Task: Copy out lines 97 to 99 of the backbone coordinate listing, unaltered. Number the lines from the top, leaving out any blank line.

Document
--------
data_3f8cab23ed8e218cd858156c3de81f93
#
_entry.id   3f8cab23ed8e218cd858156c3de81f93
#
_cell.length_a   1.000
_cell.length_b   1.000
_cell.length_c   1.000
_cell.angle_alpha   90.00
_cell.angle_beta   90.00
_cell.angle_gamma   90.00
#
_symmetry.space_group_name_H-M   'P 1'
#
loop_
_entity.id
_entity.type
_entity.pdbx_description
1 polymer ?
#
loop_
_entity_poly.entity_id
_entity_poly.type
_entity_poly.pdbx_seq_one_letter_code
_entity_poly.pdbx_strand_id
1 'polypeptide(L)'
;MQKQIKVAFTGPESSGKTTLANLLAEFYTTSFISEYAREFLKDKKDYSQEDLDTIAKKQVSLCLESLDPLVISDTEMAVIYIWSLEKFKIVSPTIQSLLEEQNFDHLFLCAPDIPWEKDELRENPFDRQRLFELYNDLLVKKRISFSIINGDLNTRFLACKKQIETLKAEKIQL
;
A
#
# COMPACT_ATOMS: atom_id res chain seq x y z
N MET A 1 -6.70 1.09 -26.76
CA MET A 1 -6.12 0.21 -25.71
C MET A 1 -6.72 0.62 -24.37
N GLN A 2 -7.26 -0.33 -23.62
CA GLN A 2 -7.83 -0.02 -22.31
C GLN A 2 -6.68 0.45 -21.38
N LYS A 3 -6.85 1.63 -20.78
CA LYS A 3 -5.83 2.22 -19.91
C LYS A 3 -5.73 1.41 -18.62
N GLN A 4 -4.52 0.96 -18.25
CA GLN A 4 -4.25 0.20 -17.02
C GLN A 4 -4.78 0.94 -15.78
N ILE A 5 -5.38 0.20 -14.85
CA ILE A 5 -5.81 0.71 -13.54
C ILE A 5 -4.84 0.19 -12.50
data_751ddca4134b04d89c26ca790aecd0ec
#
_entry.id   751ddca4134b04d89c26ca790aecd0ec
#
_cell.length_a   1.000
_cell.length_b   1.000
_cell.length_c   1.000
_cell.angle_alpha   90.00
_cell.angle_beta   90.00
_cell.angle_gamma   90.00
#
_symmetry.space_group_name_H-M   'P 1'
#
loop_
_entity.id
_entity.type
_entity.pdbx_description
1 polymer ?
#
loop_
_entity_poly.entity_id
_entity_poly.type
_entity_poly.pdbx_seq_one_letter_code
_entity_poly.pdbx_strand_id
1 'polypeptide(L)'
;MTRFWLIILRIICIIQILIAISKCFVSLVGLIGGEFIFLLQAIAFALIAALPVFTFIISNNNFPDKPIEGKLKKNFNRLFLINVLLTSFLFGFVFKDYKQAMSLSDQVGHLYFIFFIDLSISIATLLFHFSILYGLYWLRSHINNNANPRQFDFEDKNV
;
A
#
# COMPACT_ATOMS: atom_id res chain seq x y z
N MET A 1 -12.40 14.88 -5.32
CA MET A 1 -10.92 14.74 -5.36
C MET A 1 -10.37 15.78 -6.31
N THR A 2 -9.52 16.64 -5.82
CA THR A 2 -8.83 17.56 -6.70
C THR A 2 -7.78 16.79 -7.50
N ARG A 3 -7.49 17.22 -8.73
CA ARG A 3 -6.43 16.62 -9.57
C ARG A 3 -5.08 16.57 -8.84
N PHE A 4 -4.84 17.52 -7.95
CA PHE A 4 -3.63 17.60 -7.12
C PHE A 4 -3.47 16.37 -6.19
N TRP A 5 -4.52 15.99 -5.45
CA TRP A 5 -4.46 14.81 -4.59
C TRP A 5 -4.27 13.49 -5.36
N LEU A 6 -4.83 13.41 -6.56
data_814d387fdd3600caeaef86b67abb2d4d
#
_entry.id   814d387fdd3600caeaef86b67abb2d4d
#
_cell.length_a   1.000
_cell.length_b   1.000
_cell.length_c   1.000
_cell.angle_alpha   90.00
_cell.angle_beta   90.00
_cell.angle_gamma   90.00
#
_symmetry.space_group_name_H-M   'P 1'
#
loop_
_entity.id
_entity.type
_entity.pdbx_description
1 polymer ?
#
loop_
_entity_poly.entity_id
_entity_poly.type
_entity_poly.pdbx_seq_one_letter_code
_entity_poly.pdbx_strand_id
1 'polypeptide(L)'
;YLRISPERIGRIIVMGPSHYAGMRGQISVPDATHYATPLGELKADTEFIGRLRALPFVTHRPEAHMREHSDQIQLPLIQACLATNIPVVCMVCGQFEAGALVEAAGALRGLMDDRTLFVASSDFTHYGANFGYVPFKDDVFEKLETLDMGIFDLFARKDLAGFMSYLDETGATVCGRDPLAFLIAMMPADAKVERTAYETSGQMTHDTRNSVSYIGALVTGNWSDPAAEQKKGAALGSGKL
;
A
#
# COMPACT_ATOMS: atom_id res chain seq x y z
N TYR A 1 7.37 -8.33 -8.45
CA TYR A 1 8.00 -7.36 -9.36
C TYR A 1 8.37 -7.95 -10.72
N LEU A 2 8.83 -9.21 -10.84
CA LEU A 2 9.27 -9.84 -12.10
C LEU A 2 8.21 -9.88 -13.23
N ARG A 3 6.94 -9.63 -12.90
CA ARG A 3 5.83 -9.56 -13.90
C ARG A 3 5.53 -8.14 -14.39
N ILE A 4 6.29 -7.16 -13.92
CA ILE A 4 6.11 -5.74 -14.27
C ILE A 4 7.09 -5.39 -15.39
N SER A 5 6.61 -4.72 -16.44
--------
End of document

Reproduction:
_cell.length_b   1.000
_cell.length_c   1.000
_cell.angle_alpha   90.00